One pretty good sign that the media treats John McCain much more favorably than the McCain campaign would have you believe is the obedience with which the media uncritically reports the campaign's complaints about coverage.
Case in point: Politico's Jonathan Martin has an article about McCain's attacks on the media, in which he includes this line:
McCain's campaign has also put its words into action, stripping CNN of an opportunity to interview the candidate after what it felt was unfair treatment of an aide in an appearance Monday on the cable channel.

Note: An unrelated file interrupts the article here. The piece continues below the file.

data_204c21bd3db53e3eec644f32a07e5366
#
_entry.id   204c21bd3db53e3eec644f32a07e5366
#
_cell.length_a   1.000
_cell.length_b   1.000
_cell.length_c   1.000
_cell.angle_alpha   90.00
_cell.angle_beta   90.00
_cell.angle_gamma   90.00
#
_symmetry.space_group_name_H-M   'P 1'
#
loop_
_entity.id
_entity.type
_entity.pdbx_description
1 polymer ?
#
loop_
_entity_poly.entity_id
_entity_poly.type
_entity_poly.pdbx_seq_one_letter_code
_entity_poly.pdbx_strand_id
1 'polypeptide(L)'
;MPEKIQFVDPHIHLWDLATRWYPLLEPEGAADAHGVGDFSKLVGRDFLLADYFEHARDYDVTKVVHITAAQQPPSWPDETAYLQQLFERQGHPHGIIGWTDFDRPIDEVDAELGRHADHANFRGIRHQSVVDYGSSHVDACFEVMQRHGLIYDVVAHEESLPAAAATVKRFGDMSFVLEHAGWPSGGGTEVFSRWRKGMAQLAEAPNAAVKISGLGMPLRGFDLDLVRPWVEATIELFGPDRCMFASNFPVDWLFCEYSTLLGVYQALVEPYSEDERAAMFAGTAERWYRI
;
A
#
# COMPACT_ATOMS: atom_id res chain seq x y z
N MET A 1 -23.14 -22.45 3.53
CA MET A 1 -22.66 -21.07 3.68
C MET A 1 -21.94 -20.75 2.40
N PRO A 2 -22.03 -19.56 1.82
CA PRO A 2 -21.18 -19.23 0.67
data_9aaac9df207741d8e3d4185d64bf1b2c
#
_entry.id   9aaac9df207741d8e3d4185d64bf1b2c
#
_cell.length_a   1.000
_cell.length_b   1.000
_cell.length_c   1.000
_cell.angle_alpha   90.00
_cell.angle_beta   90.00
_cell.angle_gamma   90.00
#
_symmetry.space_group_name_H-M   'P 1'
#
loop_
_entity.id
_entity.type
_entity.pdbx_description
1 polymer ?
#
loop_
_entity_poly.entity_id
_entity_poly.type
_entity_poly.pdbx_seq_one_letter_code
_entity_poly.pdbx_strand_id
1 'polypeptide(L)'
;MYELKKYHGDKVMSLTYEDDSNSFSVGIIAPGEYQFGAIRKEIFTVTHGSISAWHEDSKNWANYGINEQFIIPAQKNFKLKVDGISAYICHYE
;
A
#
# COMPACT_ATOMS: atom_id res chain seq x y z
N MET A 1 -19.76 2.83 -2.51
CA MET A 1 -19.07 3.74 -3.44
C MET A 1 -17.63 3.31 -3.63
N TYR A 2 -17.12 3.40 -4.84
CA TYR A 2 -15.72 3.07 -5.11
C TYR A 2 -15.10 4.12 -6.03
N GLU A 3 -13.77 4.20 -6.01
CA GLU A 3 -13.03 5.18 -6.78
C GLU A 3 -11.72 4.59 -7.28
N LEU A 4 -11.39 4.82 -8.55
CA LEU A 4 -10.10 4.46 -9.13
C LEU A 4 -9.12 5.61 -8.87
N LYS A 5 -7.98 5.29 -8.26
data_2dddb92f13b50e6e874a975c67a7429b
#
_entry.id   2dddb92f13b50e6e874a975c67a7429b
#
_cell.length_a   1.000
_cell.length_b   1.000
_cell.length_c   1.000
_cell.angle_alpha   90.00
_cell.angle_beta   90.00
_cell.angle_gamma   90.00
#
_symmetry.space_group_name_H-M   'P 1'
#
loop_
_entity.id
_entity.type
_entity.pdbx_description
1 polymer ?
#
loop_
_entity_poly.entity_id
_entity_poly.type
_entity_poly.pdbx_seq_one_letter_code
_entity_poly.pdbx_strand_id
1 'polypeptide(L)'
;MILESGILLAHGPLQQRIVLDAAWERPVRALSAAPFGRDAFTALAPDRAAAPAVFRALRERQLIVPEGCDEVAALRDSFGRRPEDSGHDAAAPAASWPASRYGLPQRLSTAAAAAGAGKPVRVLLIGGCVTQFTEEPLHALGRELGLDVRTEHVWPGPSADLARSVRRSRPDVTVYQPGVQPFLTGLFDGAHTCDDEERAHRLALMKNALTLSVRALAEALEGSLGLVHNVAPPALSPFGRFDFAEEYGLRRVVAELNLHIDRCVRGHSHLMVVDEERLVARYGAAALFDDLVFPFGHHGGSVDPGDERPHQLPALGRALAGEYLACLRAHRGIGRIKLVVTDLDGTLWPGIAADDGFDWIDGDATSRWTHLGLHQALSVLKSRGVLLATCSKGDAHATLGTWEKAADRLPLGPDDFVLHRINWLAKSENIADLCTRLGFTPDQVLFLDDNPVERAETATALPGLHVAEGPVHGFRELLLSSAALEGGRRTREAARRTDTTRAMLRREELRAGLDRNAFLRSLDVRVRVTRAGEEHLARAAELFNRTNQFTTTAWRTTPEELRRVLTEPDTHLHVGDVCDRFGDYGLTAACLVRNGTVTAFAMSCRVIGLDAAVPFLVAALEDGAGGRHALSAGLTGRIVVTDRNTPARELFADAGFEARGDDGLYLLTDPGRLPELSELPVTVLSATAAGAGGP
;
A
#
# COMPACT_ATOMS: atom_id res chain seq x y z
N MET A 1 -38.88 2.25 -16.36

Why does the McCain campaign think the treatment was "unfair"? Martin doesn't tell you. What happened? Martin doesn't tell you. Was it unfair? Martin makes no effort to help readers determine that -- he just "reports" that McCain's camp says it was unfair. Kind of skews things in McCain's favor, doesn't it?
What actually happened in that interview is that McCain spokesperson Tucker Bounds touted Sarah Palin's experience as head of the Alaska National Guard, at which point CNN's Campbell Brown asked him for an example of a decision Palin made in that capacity. When Bounds couldn't or wouldn't come up with one, she asked again. That doesn't seem "unfair" to me; that seems like journalism.
And the Politico's decision to simply type up the McCain campaign's complaints without giving any indication of what actually happened seems more like stenography than journalism.
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